For obvious reasons, the floor of the port is called the short turn. In our application, Ricky chose to widen the floor to give the short turn area more volume and in turn slow down the air passing directly over it. Getting the air on the short turn to be closer in velocity to that of the long turns cuts down on turbulence in the center of the port. The forward (closest to the intake manifold) side of the long turn has also been raised In order to make a better angle for the air to enter the bowl and mix with the air from the short turn. This process was also carried out to compliment the exit angle of our skunk2 intake manifold. Ortize explains to us that the injector pocket need not be touched; he tells us that flow is not effected by leaving this pocket in its own stock form.

The bowl section is the 90-degree after the divider that directs the port down to the valves. Most head porters will argue that this section of the port can greatly affect your cold side modifications. Ricky opened up the bowl section to direct air to the backside of the short turn and compliment the size of the skunk2 valves. He told us that it is important to remember that the port should usually taper down in overall circumference from the manifold to the valve.

The last modification to the cold side is a long lasting argument among head builders, weather to cut down the valve guides or not. The reason why there is so much controversy over the subject is that less valve guide can lead to wobble, excessive stem wear, and eventually catastrophic failure. Ricky enlightens us with his experience and explains that a D-series has more valve guide to work with than a B-series and while longevity is compromised severely when cutting them down on a B, it is less of an issue with a D.

HOT SIDE
The hot side is made up of the exhaust port from the exhaust valve to the header surface. Ortiz tells us that it is important to understand that exhaust gasses travel up, both because of heat and the direction it is being pushed in by the piston on the exhaust stroke. The primary objective here is to make an easy exit for spent gasses. The roof was raised a little to cushion the majority of the gasses traveling on the top side of the port. The valve guides were also cut down to make a smoother streamline on top of the port.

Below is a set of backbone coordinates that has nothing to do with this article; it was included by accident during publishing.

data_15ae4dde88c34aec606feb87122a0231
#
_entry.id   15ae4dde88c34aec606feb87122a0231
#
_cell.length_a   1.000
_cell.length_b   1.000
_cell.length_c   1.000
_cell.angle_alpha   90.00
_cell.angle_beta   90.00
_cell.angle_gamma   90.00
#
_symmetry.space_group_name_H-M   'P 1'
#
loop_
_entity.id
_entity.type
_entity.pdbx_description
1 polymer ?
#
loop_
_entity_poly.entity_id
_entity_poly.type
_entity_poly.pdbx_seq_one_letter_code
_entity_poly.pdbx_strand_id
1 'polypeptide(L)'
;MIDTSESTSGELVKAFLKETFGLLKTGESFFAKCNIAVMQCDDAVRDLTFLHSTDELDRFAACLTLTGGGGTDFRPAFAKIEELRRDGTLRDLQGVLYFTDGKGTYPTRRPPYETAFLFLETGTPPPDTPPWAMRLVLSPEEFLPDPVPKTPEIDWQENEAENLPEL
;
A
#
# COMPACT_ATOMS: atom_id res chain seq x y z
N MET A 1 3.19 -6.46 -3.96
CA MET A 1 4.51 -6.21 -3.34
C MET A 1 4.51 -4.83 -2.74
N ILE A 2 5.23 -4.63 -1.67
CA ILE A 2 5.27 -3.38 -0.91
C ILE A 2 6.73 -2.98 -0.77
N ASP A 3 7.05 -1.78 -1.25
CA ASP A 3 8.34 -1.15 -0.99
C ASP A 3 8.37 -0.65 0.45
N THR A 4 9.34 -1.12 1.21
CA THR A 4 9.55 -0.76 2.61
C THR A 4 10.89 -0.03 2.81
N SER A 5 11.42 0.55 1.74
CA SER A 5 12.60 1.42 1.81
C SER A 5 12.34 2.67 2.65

VALVE JOB
A valve job is the process of cutting three or more angles into the valve seat and valve. Most commonly there are three angles in a valve job. Some porters will use 5 but not commonly enough to make note of it. The first angle, the throat (or bottom) cut, is usually somewhere around 30 degrees. This first angle redirects the air from the port exit to the combustion chamber. The second angle (the seat angle) is usually around 45 degrees. The seat angle is the most critical of the three. The thickness of this 45 degree angle is a big compromise between flow and longevity. A short seat angle will flow better, but there is less mating surface to take the constant abuse of slapping against the seats at 9000 rpm. A smaller seat angle will also negatively affect heat transfer through the valves. The last angle, the top angle, is usually around 60 degrees and is important to direct the air into the combustion chamber smoothly.
 

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jmar504 said:
it has an 88-91 silver CRX on the front..
One of the reasons I bought it, hehe. But yeah thats a real good article I have read it. I used to think that B-series was the shiat but now I am a true D-Lover :D Good job on re-typing it though, I never would have done that.
 

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transzex said:
nothing new..........but thanks for sharing :)
Im just glad to see some D-series luv in honda-tuning magazine...I used to open up every issue just praying that there would be a D powered civic feature....and now its getting more and more common to see a tech article , car feature w/ a d-series!!!!
 

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gloryhog said:
Im just glad to see some D-series luv in honda-tuning magazine...I used to open up every issue just praying that there would be a D powered civic feature....and now its getting more and more common to see a tech article , car feature w/ a d-series!!!!
ya lots of budget builders are turning to the d its gettin hella popular
 

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i'm glad that there are more tech articles involving the d-series motors, i get tired of reading about the kid who spent 20k at 3 different shops to build the ride of his dreams or whatever.
 

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i want to see what they end up making with it. i see high 400s with the right turbo set up and a good tune
 

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good article i walked around walmart for like an hour reading that whole issue of honda tuning. it was well worth getting kicked out and banned for a year.